Universe Guide

Home / Facts

Kuiper Belt

Kuiper Belt and the Oort Cloud are two regions in space that encircle our solar system. The Kuiper Belt contains thousands of asteroids that orbit The Sun outside Neptune`s orbit. The Oort Cloud has not been proven to definately exist as yet unlike the Belt. It is believed Kuiper Belts originate from this region in space. To give some idea of where everything is, have a look at the picture below.

Picture of Sedna and it location

In the picture, copyrighted N.A.S.A., you will see from the picture just how distant these things are from us.

Discovery of the Kuiper Belt

In an area just beyond Neptune lies the Kuiper Belt, an area that contains thousands of asteroids. It is named after Gerard Peter Kuiper, a Dutch Born American Astronomer ( Dec 7, 1905 - Dec 23, 1973) who suggested the existance of the Belt. His theory was not confirmed until August 30, 1992 with the discovery of 1992 QB1 object. It has never been given any other name apart from its original designation. The discoverers wanted to call it Smiley but as there was already an object out there with that name, they declined to give it another name.

Kuiper Belt Objects are also known as Trans-Neptunian Object as they orbit the orbit further out than Neptune. Its existance had first been put forward by Irish Astronomer Kenneth Edgeworth but he`s received little or no recgonition of this. ref:Britannica

Difference between the Kuiper Belt and the Oort Cloud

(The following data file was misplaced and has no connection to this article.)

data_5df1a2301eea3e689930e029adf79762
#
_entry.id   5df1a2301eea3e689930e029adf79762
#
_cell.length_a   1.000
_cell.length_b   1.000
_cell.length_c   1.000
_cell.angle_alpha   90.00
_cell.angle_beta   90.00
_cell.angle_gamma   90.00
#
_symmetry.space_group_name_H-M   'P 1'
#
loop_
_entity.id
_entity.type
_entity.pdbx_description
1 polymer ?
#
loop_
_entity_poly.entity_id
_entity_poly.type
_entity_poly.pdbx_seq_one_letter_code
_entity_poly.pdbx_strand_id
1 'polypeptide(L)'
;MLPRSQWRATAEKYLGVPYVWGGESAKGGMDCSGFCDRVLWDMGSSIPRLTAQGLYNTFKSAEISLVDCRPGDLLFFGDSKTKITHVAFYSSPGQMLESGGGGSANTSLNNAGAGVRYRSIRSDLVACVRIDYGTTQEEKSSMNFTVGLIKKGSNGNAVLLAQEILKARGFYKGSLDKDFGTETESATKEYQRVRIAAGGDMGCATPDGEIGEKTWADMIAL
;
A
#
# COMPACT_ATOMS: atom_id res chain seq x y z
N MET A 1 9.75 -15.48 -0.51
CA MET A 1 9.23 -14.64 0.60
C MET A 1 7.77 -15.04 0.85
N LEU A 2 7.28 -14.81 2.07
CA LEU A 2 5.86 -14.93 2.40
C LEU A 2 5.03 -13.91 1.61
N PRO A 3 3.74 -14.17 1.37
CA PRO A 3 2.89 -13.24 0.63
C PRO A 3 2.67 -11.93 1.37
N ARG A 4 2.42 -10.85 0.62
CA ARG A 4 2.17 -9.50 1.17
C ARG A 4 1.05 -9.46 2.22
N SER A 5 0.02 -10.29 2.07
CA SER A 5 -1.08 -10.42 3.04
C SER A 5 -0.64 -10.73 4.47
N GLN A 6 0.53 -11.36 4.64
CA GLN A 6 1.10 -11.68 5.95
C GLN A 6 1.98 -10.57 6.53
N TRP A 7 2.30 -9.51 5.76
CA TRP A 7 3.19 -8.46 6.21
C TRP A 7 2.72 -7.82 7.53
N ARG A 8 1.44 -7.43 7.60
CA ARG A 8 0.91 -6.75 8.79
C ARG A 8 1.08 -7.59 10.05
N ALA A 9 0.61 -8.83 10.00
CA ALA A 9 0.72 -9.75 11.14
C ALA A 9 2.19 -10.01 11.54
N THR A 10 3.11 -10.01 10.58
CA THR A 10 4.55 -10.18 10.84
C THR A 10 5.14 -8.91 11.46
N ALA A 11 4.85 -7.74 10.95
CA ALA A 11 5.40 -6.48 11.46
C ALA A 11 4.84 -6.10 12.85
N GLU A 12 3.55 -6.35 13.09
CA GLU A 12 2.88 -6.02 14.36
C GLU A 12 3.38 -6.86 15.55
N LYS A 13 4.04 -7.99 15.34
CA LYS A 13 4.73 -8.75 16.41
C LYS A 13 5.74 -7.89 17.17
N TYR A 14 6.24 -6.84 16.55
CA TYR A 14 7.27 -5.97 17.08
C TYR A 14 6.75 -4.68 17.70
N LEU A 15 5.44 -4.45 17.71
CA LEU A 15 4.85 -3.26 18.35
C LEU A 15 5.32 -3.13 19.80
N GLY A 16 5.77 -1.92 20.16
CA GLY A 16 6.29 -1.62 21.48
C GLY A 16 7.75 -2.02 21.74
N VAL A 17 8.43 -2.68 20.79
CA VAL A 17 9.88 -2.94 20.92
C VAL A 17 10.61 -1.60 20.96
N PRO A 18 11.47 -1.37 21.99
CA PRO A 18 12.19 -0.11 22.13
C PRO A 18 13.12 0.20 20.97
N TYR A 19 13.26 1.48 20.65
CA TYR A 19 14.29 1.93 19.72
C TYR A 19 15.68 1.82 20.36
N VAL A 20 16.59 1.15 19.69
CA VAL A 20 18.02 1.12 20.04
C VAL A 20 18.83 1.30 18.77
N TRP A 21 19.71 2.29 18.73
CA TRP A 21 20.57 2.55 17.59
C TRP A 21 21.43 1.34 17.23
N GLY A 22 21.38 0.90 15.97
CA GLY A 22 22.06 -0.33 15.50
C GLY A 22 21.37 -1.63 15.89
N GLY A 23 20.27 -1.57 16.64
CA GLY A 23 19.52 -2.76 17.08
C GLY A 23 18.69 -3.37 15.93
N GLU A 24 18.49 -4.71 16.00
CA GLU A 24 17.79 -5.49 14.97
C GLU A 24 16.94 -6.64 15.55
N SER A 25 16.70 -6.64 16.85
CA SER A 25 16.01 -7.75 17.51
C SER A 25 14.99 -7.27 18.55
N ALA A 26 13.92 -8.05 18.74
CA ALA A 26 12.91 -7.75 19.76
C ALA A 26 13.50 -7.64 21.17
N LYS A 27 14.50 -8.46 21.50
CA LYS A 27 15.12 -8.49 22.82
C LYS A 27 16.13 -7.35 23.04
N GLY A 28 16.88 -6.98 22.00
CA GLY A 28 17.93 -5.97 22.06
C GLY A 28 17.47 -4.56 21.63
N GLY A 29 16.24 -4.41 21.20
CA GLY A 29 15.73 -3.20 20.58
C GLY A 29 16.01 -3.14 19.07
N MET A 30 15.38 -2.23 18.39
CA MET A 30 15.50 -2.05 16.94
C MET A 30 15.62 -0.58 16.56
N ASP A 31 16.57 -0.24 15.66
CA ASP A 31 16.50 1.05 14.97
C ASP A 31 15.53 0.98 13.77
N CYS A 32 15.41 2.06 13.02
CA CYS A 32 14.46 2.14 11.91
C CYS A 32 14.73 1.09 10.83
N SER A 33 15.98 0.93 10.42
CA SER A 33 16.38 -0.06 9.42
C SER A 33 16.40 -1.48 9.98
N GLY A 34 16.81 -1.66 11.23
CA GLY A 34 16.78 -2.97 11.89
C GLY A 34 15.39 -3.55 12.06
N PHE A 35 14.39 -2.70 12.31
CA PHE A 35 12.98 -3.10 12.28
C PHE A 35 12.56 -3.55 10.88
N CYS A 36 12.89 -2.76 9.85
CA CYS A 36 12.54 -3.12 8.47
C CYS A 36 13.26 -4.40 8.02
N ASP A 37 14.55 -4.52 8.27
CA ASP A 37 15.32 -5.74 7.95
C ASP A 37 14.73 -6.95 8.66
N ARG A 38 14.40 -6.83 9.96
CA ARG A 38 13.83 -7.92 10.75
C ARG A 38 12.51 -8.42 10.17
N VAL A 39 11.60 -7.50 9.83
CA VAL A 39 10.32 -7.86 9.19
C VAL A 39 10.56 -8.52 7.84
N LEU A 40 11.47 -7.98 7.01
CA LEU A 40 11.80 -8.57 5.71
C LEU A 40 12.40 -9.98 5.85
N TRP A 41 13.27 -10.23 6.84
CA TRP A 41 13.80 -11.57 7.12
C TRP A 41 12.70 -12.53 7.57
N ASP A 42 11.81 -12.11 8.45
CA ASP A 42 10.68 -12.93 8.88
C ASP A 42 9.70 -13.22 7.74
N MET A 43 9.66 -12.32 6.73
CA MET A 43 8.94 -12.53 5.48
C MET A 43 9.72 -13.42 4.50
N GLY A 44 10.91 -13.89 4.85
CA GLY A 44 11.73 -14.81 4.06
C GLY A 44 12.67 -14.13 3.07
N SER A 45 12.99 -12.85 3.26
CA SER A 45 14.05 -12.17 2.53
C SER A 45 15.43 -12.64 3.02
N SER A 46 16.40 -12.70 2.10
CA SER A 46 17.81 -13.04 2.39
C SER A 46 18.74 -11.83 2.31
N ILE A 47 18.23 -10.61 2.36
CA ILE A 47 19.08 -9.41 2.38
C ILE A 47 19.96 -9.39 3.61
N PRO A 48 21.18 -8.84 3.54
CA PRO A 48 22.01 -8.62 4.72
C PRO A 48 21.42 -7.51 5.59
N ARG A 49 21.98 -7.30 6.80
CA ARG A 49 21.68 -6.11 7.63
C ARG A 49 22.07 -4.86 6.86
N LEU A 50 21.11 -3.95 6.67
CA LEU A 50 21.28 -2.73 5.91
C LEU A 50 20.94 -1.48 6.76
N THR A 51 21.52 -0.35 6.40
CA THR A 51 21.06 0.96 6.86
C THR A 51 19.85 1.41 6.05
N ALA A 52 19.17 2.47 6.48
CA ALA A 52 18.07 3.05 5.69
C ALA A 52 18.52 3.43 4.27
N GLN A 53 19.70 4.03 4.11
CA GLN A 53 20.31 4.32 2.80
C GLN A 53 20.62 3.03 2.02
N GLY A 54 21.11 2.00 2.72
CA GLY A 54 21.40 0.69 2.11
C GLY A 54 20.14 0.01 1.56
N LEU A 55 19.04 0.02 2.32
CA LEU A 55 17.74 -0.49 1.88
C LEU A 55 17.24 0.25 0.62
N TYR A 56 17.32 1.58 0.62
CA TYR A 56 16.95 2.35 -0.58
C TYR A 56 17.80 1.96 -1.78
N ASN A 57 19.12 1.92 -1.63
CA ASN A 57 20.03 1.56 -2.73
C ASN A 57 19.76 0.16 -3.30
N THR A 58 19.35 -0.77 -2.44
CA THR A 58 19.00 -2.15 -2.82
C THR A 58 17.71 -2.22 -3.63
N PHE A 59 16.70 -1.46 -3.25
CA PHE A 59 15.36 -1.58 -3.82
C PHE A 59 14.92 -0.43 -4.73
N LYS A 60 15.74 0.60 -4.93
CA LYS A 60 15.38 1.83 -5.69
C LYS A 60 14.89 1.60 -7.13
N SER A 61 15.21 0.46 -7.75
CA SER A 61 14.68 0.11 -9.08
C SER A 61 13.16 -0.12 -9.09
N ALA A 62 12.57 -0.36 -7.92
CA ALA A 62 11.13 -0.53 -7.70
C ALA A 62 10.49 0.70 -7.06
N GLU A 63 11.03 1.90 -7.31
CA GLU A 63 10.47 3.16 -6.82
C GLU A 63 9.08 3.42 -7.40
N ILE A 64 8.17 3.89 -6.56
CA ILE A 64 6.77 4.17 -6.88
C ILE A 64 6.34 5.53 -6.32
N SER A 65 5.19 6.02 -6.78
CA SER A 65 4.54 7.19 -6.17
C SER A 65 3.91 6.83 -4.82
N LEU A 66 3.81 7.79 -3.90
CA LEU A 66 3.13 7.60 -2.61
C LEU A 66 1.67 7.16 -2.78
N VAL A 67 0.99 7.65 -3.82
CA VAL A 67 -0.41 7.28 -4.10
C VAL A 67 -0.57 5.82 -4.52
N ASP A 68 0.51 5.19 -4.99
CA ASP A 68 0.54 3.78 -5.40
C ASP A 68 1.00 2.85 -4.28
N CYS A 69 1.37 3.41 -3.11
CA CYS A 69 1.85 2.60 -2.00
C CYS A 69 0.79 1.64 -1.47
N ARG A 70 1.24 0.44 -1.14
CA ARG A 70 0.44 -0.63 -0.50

The most important difference between the top is that the Kuiper Belt is known to exist. The Oort Cloud is a theory that has not yet been proved or disproved. The Kuiper Belt consists of asteroids that and dwarf planets whilst the Oort Cloud will also include comets before they are sent on their way towards the Solar System.

There is no clear distinction between where the Kuiper Belt ends and where the Oort Cloud begins. The current locations of both are, the Kuiper Belt is just outside Nepturne, at about 50 times the distance betwen the Earth and the Sun and the Oort Cloud is about a light year away. The objects of the Oort Cloud are small, our telescopes are far too small for us to see any.

Sedna and Pluto

Sedna was at one time referred to as The Solar Systems tenth planet. However since then, its claim to that stature has diminished. It is three times the distance from the Sun as Pluto and people are questioning as to whether it is part of the Kuiper Belt or not.

There has been a debate as to what constitutes a planet, some saying Sedna is a planet and some saying that Pluto should no longer have that stature. We may never know for a while until the International Astronomer Union finally comes to a decision. Because of its orbit being so far from Pluto but not nearly as far as where the Oort Cloud is supposed to be, astronomers are wondering if there is another belt, an `Inner Oort Cloud`.